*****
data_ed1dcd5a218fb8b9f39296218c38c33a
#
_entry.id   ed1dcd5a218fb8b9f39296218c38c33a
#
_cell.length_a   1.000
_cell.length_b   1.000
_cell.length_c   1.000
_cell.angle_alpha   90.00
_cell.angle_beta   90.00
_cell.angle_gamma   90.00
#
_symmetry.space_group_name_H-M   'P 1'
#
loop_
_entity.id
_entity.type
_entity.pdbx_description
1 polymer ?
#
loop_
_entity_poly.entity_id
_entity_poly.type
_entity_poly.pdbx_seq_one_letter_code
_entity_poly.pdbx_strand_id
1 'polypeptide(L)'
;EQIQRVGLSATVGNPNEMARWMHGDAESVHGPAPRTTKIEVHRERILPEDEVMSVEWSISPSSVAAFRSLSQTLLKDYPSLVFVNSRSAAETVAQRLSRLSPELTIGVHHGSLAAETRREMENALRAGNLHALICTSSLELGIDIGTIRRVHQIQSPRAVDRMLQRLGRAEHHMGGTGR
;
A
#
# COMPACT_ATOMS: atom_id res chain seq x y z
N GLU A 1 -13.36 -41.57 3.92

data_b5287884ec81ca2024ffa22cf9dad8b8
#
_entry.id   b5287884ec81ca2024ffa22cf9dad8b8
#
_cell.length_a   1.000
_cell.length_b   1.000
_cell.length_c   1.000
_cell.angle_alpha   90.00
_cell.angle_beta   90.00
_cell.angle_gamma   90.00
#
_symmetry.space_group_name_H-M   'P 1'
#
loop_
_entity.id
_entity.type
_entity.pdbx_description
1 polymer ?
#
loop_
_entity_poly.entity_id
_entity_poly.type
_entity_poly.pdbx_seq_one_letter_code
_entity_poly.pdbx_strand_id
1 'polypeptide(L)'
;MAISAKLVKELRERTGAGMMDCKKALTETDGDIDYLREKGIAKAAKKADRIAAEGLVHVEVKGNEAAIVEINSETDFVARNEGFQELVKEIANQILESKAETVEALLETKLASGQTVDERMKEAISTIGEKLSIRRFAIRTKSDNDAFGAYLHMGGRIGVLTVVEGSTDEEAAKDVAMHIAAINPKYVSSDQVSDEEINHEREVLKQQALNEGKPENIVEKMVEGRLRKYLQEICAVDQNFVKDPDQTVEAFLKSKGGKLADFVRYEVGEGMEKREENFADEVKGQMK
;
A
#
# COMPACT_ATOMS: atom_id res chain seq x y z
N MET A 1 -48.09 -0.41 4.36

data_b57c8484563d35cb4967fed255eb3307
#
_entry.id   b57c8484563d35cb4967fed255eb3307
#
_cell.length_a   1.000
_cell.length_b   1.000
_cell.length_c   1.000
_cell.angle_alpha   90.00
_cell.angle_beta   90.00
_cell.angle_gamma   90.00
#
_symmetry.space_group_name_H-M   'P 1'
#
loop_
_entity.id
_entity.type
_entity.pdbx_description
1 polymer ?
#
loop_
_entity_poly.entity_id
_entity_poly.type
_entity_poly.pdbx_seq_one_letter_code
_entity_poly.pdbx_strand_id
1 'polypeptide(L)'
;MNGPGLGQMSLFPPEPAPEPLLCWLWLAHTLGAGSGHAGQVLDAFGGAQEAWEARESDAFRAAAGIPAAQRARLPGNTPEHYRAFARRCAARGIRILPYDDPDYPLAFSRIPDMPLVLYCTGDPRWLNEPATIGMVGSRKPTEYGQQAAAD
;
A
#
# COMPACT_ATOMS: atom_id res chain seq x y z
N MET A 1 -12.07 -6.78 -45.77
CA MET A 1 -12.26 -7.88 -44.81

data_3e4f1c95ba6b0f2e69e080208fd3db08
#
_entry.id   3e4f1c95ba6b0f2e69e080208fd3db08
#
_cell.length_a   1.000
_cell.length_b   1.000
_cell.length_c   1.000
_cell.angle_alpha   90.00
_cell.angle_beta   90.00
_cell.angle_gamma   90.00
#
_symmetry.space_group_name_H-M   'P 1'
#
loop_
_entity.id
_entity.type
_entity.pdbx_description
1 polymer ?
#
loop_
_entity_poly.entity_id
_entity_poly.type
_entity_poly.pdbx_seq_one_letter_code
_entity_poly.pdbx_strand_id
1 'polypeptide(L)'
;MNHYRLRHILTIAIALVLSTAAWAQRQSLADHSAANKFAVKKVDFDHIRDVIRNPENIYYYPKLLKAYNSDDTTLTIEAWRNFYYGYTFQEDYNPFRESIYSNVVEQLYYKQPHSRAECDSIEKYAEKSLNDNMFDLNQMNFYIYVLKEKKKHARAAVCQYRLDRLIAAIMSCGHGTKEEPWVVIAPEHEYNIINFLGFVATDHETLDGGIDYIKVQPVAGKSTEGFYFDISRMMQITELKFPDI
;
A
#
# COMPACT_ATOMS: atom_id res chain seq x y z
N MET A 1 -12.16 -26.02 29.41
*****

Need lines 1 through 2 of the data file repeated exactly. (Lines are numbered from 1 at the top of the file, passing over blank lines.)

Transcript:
data_ed1dcd5a218fb8b9f39296218c38c33a
#